• Patrick G Hogan

    Some of this is likely true (but this doesn’t prove that it is). And remember that prophecy in the Bible is often at least 2-layered: it will happen in the near future in one sense, and in the more distant future in another sense. Also, just because the prerequisite (‘A’) for something (‘B’) has occurred, ‘B’ may or may not have occurred yet. Furthermore, other passages imply the removal of evil from the entire world. And since scripture (especially OT ?) is just as physical as ‘spiritual’ or metaphorical, it is not necessarily too literalistic to gather that ‘something else big’ is going to happen to make all things new.

  • Funny thing about that word in the Greek – “elements” – used in the Peter passage. The word “stoicheion” is also used by Paul to talk about the Law in Galatians 4:9 and at one point he even refers to it as “weak and beggarly elements”.

  • Brad Kunkel

    I think you nailed it, Keith. “the world has been crucified to me, and I to the world. 15Neither circumcision nor uncircumcision means anything; what counts is the new creation.” (Gal. 6:15) The only thing I would underscore is the inclusive nature of the prophecy in Jeremiah: they will all know me. Paul confirms that God was in Christ reconciling the whole world to himself (kosmos), not counting anyone’s sins, (2 Cor. 5: 19, the passage you quoted re: his insistence that it’s all about the new creation). So assuming only those in “the church” (whatever that is) have access to the new creation misses the point, I think. For me, the church becomes what the Isaiah 65-66 passage is talking about in its description of the new creation that all the NT descriptions are based on: that it includes all humanity, but “some will be priests and Levites.” I think our job is not to get people “saved” so they can escape when the whole earth is burned and go to heaven when they die, but to explain to them that they have access to it already because it exists in the here and now and help people understand the ways in which they can exist in that reality.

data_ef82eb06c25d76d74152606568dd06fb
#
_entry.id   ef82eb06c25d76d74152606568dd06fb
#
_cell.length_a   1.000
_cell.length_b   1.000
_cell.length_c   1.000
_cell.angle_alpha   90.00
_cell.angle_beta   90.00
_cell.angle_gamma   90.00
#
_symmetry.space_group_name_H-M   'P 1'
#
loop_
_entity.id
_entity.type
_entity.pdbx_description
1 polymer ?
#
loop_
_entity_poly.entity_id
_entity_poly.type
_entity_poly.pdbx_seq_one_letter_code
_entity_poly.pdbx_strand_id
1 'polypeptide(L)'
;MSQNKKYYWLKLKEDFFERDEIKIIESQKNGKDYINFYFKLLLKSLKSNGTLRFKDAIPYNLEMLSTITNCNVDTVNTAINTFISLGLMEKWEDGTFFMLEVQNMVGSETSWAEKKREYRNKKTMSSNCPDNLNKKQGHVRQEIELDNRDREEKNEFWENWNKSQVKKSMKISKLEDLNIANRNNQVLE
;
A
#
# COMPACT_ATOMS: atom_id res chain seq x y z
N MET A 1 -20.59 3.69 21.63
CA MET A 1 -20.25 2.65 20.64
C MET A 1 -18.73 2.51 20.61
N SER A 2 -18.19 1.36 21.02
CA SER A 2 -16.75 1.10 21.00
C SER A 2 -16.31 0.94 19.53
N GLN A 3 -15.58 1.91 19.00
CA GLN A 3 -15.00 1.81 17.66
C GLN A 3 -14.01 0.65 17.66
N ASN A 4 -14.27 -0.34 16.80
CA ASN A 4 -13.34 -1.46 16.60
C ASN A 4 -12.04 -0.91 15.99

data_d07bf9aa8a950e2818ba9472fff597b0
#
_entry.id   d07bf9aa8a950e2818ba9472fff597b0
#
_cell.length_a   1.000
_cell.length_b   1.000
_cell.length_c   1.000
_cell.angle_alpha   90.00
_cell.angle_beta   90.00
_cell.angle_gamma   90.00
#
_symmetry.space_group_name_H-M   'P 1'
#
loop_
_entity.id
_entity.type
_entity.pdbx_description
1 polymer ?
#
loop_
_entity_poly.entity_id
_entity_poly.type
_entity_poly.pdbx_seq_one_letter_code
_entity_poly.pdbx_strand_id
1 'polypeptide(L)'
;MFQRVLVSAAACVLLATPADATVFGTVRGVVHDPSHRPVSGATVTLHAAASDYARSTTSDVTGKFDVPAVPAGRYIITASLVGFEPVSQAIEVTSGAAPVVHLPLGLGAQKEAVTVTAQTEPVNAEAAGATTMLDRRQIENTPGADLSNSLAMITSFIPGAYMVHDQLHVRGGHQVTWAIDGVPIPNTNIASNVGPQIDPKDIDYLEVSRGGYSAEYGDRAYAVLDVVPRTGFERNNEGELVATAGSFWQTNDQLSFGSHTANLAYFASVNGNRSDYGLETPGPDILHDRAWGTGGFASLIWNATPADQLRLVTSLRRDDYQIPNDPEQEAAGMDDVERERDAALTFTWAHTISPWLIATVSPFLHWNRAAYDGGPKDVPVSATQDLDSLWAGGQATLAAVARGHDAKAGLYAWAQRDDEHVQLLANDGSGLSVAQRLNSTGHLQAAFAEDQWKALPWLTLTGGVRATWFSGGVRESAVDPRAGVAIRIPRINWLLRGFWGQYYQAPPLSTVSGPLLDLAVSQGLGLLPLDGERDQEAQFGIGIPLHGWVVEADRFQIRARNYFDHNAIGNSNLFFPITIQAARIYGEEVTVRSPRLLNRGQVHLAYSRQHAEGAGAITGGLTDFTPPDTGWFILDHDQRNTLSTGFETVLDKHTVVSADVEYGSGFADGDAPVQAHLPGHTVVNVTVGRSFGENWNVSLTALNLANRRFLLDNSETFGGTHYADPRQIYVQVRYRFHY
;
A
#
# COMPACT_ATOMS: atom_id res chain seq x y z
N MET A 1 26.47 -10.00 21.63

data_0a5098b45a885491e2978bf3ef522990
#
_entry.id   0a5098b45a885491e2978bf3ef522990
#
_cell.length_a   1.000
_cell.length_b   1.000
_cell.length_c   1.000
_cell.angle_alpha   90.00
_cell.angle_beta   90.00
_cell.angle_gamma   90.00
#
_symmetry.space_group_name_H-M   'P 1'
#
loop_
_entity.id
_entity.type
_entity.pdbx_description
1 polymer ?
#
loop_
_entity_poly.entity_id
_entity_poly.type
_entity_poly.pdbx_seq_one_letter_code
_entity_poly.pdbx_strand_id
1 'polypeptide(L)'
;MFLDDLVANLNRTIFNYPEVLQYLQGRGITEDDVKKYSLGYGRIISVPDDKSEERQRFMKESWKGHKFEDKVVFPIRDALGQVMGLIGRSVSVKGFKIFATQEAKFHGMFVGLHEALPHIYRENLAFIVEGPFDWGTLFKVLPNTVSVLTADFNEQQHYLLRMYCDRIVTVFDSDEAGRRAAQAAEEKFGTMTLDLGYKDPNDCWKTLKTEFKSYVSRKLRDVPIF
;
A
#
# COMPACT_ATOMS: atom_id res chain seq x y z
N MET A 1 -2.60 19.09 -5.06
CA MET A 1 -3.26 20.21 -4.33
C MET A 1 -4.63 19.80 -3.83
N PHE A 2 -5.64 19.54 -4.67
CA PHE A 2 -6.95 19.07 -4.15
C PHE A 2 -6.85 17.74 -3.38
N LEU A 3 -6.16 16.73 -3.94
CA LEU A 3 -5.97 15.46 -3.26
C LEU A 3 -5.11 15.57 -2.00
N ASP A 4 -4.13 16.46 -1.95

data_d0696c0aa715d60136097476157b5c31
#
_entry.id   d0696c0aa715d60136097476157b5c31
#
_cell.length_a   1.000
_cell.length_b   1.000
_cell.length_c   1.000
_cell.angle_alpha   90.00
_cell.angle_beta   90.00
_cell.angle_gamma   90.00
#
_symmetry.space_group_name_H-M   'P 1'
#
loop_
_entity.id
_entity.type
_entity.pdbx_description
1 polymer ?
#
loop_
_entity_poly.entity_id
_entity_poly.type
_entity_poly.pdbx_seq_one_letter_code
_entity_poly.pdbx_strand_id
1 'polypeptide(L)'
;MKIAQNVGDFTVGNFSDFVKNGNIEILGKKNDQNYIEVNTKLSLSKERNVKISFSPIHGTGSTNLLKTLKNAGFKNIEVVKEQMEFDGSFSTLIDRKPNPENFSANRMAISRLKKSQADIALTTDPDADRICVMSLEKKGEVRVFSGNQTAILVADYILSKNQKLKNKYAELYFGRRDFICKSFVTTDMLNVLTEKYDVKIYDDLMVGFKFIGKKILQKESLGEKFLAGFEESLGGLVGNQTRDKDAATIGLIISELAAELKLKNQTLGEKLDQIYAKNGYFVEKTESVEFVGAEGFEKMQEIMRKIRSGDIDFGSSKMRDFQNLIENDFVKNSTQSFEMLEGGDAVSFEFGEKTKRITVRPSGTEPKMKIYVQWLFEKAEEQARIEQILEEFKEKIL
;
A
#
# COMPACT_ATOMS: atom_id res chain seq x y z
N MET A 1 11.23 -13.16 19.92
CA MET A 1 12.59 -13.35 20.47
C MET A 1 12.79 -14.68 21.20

• Spirit Plumber


  • Tim

    However, prophecy in the bible doesn’t necessarily always have to do with future events, and usually not distant future, especially when the language used indicates imminence. I’m curious where you get the idea that prophecy in the bible is often “at least 2-layered” and why it necessarily follows a near future/ more distant future pattern.
    The passages that imply the removal of evil from the entire world could just as easily mean “gradually” as it could “at a fixed point in the distant future”.
    As to the final comment, the formula Paul gives us is; first physical, then spiritual. That means that if the physical part has been fulfilled (I think it’s clear that it has), then all that is left is the spiritual fulfillment; which again, could occur over time instead of as a fixed event.

  • Tim

    No, bad theology is what people who can’t grasp what Keith is addressing here believe.